In 2009, the Seven Network stole Ten’s Thank God You’re Here after a year hiatus. Rightly so, we wanted to see it, and Ten weren’t using it. But the almighty Nine, no, they’re going one step further and have decided to steal an entire timeslot of TEN!
Well, technically, every network ‘owns’ it and does what they want with it, but if we have a look at the utilisation of the timeslot; Nine are very well taking away and rebooting Ten’s former game plan.
From 2001 to 2009, Network Ten strategically placed its reality drawcards Big Brother, The Biggest Loser and MasterChef Australia in the 7PM timeslot and while these shows at the very longest took up about half a year’s worth of viewing, it did wonders for their failing evening schedule thereafter.
Sure, between the very first 7PM edition of Big Brother to the very last 7PM edition of MasterChef Australia, there certainly wasn’t much change; Ten were still coming third and Ten still had massive holes left right and centre. I can argue that this comes down to many things; extra multichannels, change in viewing habits, growth in online and alternative media; and all would be correct; that and the fact the shows began to fail later on (well not MasterChef, but certainly the others) also contributed to this.
But we only have to look as far as shows like Friends, Bondi Rescue repeats and Taken Out to realise what sort of mess the network would have been in if they didn’t do this. Back in 2001, the 7PM timeslot is like it is now, ripe with potential competition, but not much flaring. A perfect opportunity to score some extra wins and boost that schedule.
Now, I’m too young to remember what was on pre Big Brother but someone told me it was the sitcom, Becker (feel free to correct me) for the most part at least. Well what do you know? Ten years later (almost exactly) and what are the Nine Network playing at 7 O’clock? Sitcoms! Repeat sitcoms at that. What this means is that Nine is basically throwing away this timeslot on a tried and just recently failing strategy.
And like Ten did ten years ago, Nine are going to attempt on Monday. Bring reality television BACK to 7PM.
But remember what I said about changing viewer habits? Yes, well let us remember that while the timeslot did all sorts of wonders for MasterChef, for the past year and a half it has been void of reality with viewing audiences clearly finding new homes with Home & Away and The 7PM Project with both shows seeing rises, even if this is due to the winter effect.
Now if you were to ask me, I’d say the fourth season of The Block is about to begin on a successful note; if I were to predict the future. As it happens, I can’t and therefore this blog now just goes into all sorts of predictions.
The Block was able to manage close to 3 million viewers for its finale and 2 million viewers on average per week in 2003 and 2004. Surely this could be put down to the peak of reality television, when Australian Idol was taking over the headlines and Big Brother was screaming along nicely and all sorts of niche reality shows were bobbing up all over the place.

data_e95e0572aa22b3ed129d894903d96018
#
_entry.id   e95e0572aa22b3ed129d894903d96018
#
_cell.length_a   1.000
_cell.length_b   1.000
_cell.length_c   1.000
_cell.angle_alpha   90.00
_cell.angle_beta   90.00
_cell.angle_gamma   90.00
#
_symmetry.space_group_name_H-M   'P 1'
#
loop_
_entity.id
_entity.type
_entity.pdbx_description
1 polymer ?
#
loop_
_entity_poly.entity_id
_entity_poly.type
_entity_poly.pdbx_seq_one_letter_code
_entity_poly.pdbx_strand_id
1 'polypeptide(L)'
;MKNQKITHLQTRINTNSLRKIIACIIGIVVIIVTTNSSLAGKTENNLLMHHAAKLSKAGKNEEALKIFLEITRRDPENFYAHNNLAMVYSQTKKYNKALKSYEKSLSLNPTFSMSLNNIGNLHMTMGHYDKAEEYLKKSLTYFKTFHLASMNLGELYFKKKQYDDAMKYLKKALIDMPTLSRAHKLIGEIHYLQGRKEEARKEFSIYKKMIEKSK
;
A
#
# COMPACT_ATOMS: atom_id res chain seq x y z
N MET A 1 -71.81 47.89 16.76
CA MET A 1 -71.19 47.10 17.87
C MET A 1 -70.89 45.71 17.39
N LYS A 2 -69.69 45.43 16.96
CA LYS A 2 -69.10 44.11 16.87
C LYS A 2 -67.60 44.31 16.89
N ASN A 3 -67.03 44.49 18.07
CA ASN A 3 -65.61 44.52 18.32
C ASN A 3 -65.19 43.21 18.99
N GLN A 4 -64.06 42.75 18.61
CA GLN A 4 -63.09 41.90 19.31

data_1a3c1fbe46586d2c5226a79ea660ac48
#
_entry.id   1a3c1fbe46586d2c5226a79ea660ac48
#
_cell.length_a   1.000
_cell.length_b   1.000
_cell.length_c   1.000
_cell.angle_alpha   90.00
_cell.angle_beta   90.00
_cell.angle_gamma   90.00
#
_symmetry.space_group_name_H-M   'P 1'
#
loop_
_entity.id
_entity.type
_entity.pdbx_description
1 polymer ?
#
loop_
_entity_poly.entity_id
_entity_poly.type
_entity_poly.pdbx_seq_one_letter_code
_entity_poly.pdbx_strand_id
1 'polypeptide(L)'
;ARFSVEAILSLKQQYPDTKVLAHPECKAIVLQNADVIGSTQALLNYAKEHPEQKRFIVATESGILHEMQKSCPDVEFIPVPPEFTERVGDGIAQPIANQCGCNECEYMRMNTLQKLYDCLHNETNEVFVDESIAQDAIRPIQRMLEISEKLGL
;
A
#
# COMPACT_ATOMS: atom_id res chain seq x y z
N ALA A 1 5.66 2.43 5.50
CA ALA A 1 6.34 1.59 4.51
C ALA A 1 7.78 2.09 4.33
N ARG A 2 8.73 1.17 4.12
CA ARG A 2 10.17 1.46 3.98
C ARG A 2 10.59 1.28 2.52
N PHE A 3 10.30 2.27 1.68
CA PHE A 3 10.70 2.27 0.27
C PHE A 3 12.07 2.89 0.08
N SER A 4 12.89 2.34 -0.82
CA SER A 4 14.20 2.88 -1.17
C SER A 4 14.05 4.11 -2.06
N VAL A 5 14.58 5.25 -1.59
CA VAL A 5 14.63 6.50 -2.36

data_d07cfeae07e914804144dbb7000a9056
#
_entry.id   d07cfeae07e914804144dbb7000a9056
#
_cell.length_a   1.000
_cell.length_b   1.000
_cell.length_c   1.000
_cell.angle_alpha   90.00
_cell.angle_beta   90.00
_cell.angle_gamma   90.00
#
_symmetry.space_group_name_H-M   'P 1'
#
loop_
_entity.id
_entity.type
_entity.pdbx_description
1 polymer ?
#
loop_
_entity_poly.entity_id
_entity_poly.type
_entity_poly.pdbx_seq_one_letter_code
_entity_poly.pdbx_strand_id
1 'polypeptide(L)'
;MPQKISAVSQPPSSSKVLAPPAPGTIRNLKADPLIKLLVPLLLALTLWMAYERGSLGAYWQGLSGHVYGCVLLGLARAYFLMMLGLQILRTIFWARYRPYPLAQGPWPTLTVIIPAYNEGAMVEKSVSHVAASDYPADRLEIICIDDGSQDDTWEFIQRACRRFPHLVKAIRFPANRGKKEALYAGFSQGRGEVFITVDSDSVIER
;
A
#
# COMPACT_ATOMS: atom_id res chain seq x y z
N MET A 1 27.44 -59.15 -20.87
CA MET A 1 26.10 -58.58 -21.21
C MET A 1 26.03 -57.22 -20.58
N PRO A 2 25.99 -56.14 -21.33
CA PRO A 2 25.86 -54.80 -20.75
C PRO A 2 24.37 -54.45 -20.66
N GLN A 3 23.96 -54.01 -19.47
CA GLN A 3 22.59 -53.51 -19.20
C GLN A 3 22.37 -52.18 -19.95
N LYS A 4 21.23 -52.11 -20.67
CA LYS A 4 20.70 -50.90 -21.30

As it goes, The Block season three that returned from a long hiatus last year didn’t do so well. So what does this all mean for season four?
Well firstly, lets just remember that a show doesn’t always perform swimmingly after a 6 year hiatus, so this may have contributed to the lower numbers; but let’s also remember that if a show in its first season can build from nothing; surely a returning season of that show can pull similar numbers. Season three was well down on its predecessors.
But if familiarity was lost on viewers over the past 6 years, could a second season shown five nights a week wake up the brain cells of former viewers and entice them to return? Possibly, not out of the question no doubt.
But also remember, for the past three seasons, this show was aired in a 7.30pm timeslot once a week! What is familiarity when it’s schedule is so vastly different. Can The Block actually regain Nine’s share of viewers and put them back in the channel?
The production of the show certainly looks promising; four houses and extra hosts will surely make the show more energetic however at the risk of making it look too busy.
But the 7PM timeslot in general would have to be the most divisive timeslots of them all. On one hand, it is praised for its treatment of Home & Away; allowing it to probe into more interesting and dark storylines than regular rival Neighbours. Many even want the latter to move to 7PM. On the other hand, it was pointed out as one of the biggest problems for Big Brother; many citing the timeslot wasn’t appropriate for such a show.
Now The Block may not need as much leeway as Big Brother, but it wasn’t just the content that was the problem, it was the length. Regular viewers of The Block will certainly notice the fact that although they can watch their show five nights a week, it has been chopped in half for the most part.
This means, less content for each episode and probably more cliffhanger moments. Maybe not the latter, but this could be deemed a problem for the show when it attempts to claim new viewers.
Either way, I’m sure we are all in for a treat come Monday; we all love a good television risk and experiment.
But lastly I want to discuss the long term effects The Block may have on the timeslot. If it is a failure, does this mean the end of The Block, or The Block at 7PM or the end of reality in the timeslot as we know it?
On the flip side, if it a huge success, what will this mean for other reality formats in the future. Especially those that are currently only an hour in length, can this mean that they too can be spit into five half hour episode per week?
Who knows, but we can rest assured that answers to these questions will begin to be answered as soon as tomorrow!